Table_2_Diagnosis and Treatment for Mild Cognitive Impairment: A Systematic Review of Clinical Practice Guidelines and Consensus Statements.DOCX (42.16 kB)
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Table_2_Diagnosis and Treatment for Mild Cognitive Impairment: A Systematic Review of Clinical Practice Guidelines and Consensus Statements.DOCX

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posted on 12.10.2021, 04:13 authored by Ya-Xin Chen, Ning Liang, Xiao-Ling Li, Si-Hong Yang, Yan-Ping Wang, Nan-Nan Shi

Background: Mild cognitive impairment (MCI) is an important stage between the normal cognitive decline of aging and dementia. The aim of this study was to compare and harmonize the recommendations for the diagnosis and treatment of MCI based on current clinical practice guidelines.

Methods: We searched the PubMed, EMBASE, China National Knowledge Infrastructure, Wanfang Database, Chinese Science and Technology Periodical Database, and Chinese Biological Medicine Database from their inception date to April 24, 2021 to identify all published guidelines on MCI. The qualities of the eligible guidelines were appraised by two reviewers using the Appraisal of Guidelines for Research and Evaluation II instrument.

Results: Thirteen guidance documents (four guidelines and nine consensus statements) with specific recommendations were included. Nine guidelines and consensus statements covered the screening and diagnosis of MCI. The evaluation of the documents showed that neuropsychological testing and biomarker assessments were the most common recommendations for the diagnosis of MCI. Nine of the 13 guidance documents covered the treatment and management of MCI. The recommendations for the treatment and management were classified into four categories, namely: intervention for risk reduction, pharmacologic interventions, non-pharmacologic interventions, and counseling. Regarding pharmacological interventions, three guidelines recommend no pharmacologic intervention. The use of cholinesterase inhibitors for MCI is contraindicated in three guidance documents, whereas one proposes that cholinesterase inhibitors and memantine should be deprescribed. EHb761®, Chinese herbal decoctions, and Chinese traditional patent medicine are recommended in two documents. A total of seven guidance documents recommend non-pharmacological interventions, including physical activity interventions, cognitive interventions, dietary and nutritional interventions, and acupuncture.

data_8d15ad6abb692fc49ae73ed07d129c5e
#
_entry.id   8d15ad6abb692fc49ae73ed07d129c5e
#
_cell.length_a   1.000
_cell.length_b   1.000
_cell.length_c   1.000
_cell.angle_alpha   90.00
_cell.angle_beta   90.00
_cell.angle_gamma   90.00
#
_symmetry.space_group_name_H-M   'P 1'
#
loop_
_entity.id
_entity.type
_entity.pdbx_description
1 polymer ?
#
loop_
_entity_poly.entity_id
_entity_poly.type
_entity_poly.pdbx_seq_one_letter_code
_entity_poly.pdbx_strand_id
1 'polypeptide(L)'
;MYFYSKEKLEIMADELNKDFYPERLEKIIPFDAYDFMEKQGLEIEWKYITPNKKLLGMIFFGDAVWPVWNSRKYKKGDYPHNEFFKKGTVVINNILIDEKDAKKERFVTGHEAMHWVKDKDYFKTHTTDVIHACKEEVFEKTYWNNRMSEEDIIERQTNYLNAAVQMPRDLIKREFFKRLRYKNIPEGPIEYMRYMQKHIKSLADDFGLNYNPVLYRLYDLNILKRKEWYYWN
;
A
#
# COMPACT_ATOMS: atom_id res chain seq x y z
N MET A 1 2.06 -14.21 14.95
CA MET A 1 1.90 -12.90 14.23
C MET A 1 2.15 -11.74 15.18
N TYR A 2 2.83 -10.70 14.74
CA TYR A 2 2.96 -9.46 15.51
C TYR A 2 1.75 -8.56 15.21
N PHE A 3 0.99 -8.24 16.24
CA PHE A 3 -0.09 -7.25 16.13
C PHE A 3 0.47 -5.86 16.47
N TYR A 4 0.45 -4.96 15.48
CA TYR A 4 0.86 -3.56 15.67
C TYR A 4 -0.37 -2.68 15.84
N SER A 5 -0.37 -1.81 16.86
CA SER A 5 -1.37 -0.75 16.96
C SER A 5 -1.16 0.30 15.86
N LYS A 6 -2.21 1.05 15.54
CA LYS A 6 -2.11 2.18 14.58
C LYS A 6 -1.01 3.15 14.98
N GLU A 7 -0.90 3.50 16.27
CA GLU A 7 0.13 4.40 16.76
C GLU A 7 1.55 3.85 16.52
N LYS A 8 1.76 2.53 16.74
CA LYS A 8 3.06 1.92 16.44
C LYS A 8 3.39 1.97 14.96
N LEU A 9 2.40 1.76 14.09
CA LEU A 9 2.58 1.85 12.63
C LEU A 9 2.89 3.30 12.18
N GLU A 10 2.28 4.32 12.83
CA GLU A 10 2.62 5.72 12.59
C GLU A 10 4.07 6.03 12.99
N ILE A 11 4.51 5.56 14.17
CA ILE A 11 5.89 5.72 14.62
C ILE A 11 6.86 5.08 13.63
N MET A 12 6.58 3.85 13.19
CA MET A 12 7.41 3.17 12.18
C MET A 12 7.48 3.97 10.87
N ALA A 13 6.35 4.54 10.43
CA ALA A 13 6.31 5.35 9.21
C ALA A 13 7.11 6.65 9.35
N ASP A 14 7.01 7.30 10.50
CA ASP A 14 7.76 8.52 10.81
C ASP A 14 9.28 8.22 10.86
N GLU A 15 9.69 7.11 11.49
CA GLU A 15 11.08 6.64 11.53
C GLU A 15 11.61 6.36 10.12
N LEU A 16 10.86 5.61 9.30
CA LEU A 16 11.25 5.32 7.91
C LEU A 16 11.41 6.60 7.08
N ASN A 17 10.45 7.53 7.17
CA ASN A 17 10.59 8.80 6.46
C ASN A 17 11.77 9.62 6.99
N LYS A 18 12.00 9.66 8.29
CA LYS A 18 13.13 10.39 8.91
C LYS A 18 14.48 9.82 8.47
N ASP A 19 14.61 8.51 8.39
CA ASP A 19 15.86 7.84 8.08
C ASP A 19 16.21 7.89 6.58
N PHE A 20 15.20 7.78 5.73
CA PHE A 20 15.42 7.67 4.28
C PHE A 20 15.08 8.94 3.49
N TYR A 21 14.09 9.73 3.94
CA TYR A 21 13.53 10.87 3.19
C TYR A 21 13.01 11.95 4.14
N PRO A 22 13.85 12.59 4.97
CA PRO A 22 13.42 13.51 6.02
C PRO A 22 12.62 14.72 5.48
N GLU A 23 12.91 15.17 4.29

Conclusion: An updated search for possible evidence on the diagnosis and treatment of MCI is needed. Potentially effective diagnoses and treatments, either conventional or complementary, and alternative therapies should be highly valued and addressed in correlation with the supporting evidence.

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